Select Committee on Culture, Media and Sport Minutes of Evidence

Examination of Witnesses (Questions 450 - 459)




  450. Secretary of State and Minister, in welcoming you here today I ask if you will allow me to conduct a little domestic business in public first. First of all, on behalf of the Committee I would like to give a birthday card and wish many happy returns to Llin Golding. Secondly, we know no more in this Committee than anybody else outside 10 Downing Street as to whether there is going to be an election fairly soon, but if there is to be an election then this is likely to be the last public meeting of this Committee of this Parliament. That being so, I want to take this opportunity of paying tribute to four colleagues who are retiring from Parliament whenever the General Election comes, and to say how much we shall miss them: David Faber, who, among his many other talents, brought an extremely acute focus to bear on sporting matters; Ronald Fearn, who has his local government experience and has great knowledge of tourism coming from representing a seaside resort and has seen during this Parliament, perhaps partly because of our efforts, a Lottery grant for Southport Pier; Llin Golding, who is extremely knowledgeable on many matters, including sporting matters, and if angling ever gets properly recognised it will be pretty well a single-handed achievement, as well as a reform of the gaming laws to which she has devoted herself. I would like to pay particular tribute to John Maxton, who has served with me not only on this Committee but on the National Heritage Committee during the last Parliament too and has brought huge knowledge of sporting matters and also of matters relating to communications technology and content and so, on behalf of the Committee, I would like to thank those colleagues and wish them well for the future. Could I also thank the other members of the Committee for the work that we have co-operated on during this Parliament and the Clerks and their staff too who have given us extraordinary support. We have had our ups and downs on this Committee and if it were analysed I suppose that we have had more recommendations rejected or ignored than have been accepted, but on the other hand we can look back on a number of things in which we can take pride, including work we did on the Royal Opera House, work we did which is resulting in legislation on the looting of works of art and antiquities, the work we have done on funding of film and other matters and, although it may well be that John will raise an eyebrow here, our single most famous achievement, namely the saving of HMS Cavalier from the scrap yard. Having delivered that commercial, Secretary of State, I think that you want to say a word before we launch into questioning.  (Mr Smith) Chairman, if I may can I join with you in paying tribute to the Committee over the course of the last four years, its members and its staff, and particularly to those colleagues who are standing down, perhaps at an election shortly to be called. Can I also say that I trust that our record of accepting and implementing Committee recommendations is getting better as the years go by.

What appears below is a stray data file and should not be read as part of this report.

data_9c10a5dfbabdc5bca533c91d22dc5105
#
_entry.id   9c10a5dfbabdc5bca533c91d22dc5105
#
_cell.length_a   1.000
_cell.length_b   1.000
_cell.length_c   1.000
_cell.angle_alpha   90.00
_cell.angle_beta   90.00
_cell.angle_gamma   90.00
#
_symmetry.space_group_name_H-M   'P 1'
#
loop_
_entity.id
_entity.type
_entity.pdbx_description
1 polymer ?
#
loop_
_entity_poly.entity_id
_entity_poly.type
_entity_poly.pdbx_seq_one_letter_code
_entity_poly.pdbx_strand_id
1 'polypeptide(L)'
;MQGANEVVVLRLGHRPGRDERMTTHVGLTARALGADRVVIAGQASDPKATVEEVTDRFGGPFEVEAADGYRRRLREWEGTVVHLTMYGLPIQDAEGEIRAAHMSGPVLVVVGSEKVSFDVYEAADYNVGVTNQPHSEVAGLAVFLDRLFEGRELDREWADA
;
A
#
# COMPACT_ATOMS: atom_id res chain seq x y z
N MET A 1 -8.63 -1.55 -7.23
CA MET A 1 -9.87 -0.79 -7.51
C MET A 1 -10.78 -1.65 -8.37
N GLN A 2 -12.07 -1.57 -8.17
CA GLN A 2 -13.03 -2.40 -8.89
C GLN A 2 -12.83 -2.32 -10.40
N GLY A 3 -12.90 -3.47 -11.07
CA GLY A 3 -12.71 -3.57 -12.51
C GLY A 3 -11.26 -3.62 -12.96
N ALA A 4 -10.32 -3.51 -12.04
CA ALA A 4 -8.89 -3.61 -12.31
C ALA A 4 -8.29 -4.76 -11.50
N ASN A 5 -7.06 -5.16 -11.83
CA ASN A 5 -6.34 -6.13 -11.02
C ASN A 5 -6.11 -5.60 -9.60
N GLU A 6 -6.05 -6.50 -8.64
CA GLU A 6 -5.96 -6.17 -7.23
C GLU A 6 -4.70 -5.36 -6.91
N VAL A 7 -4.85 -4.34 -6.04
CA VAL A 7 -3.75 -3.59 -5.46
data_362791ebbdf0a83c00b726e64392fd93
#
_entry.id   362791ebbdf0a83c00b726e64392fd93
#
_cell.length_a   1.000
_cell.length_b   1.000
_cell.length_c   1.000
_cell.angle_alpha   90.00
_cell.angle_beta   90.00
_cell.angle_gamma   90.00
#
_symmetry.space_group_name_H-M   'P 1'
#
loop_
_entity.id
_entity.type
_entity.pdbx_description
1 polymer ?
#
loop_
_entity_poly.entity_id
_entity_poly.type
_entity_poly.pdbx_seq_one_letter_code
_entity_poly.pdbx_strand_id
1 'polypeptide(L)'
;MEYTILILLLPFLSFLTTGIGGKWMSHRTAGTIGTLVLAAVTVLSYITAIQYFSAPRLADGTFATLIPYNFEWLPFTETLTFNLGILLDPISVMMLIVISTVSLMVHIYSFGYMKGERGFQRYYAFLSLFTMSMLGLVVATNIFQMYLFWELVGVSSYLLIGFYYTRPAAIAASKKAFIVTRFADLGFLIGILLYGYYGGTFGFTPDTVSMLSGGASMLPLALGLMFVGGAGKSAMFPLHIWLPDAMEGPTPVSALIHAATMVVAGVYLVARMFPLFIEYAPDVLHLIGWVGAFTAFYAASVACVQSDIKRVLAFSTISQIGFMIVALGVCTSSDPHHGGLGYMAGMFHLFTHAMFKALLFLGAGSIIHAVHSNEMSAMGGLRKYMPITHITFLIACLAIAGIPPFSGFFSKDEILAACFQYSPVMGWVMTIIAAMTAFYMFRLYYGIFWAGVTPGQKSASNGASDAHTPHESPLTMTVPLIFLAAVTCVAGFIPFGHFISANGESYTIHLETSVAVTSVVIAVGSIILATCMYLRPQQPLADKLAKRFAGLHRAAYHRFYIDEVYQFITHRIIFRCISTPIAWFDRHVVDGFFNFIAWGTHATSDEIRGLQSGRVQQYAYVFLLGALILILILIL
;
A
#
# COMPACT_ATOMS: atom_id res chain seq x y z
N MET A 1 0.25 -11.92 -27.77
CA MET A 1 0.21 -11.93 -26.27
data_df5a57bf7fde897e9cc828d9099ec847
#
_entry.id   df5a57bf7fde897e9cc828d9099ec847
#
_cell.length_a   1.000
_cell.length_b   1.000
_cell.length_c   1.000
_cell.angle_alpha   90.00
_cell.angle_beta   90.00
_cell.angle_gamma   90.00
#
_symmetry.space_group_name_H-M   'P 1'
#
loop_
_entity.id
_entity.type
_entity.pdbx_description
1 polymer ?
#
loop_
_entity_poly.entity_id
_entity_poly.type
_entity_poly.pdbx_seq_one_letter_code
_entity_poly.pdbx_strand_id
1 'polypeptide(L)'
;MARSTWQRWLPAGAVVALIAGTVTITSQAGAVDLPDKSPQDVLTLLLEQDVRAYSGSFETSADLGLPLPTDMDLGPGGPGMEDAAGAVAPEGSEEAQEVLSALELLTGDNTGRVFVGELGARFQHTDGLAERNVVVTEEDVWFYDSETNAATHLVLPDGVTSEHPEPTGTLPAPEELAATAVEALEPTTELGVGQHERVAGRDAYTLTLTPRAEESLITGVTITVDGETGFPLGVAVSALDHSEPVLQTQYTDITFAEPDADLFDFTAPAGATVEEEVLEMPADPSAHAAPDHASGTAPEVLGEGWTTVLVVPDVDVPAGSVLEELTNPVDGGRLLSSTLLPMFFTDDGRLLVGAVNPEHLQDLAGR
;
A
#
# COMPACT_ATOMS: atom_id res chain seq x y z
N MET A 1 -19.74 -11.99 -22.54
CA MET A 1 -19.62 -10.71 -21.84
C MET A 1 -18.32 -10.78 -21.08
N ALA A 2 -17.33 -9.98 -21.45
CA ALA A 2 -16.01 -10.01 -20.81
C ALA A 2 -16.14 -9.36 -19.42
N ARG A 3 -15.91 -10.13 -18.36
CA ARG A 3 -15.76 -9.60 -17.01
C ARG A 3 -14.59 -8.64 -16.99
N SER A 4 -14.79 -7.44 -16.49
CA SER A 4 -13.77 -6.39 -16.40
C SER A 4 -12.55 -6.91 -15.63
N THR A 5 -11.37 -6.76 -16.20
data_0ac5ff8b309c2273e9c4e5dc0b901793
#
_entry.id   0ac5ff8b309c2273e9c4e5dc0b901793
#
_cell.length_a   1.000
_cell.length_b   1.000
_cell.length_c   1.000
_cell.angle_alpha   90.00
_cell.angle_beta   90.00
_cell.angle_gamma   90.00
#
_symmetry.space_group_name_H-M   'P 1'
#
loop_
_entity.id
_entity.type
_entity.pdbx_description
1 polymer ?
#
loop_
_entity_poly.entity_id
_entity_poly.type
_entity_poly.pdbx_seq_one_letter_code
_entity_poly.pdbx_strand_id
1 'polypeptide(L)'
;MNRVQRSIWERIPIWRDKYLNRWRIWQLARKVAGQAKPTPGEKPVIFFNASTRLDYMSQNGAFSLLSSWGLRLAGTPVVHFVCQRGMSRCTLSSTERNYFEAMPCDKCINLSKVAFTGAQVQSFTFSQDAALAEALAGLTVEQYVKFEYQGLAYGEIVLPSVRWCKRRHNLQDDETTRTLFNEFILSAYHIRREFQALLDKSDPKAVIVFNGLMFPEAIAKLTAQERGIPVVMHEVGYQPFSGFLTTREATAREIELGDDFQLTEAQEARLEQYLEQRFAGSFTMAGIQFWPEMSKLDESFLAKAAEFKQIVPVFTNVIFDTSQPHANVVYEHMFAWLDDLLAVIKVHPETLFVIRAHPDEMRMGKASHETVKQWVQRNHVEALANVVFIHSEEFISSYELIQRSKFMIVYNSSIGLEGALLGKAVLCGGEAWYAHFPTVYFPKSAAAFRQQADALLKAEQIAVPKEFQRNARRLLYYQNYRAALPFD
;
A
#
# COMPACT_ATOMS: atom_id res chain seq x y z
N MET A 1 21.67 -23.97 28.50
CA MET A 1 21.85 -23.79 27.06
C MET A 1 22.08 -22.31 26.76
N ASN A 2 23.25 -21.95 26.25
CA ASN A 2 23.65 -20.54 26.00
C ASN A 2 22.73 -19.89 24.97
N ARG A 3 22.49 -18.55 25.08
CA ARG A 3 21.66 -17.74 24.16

Chairman: Thank you, Secretary of State. I should of course mention that relevant to this very inquiry we were gratified by the response of the Prime Minister in appointing Mr McCartney, from whom we had evidence yesterday, to co-ordinate the work on the Commonwealth Games. After that smug aura of self-congratulation we have all been involved in we will now return to business

Mr Fearn

  451. Good morning. We were in Manchester yesterday and of course we got a lot of questions fielded at us as well as we fielding questions ourselves, one of which leads me to my first question. The Government has not given any funding guarantee to the organisers of the 2005 World Championship Athletics. The Mayor of London will not sign the staging agreement. Sport England and UK Sport cannot sign it. Why then have you given Mr David Moorcroft an assurance that the event will be underwritten by a third party?  (Mr Smith) We believe it is very important that we hold a truly successful 2005 World Athletics Championships in this country. It is an objective that I think everyone has endorsed, Sport England, UK Sport, the Government, UK Athletics, in seeking to have the Games here in 2005. We are working very closely together with Sport England and with UK Athletics in ensuring that we can have a very good stadium in order to host the Games, a smooth process of running the Games and that everything will be put in place between now and 2005 to ensure that that happens. I am confident that that will happen because all the fundamentals are right. The location has been identified, the feasibility work on the design is well advanced and hopefully tomorrow we will hear from the architects with the public unveiling of the design and the costs. Already substantial areas of funding are earmarked. Of course there is some further work to be done. That would be unusual if at this stage that was not the case, but I am absolutely confident that we are properly on track.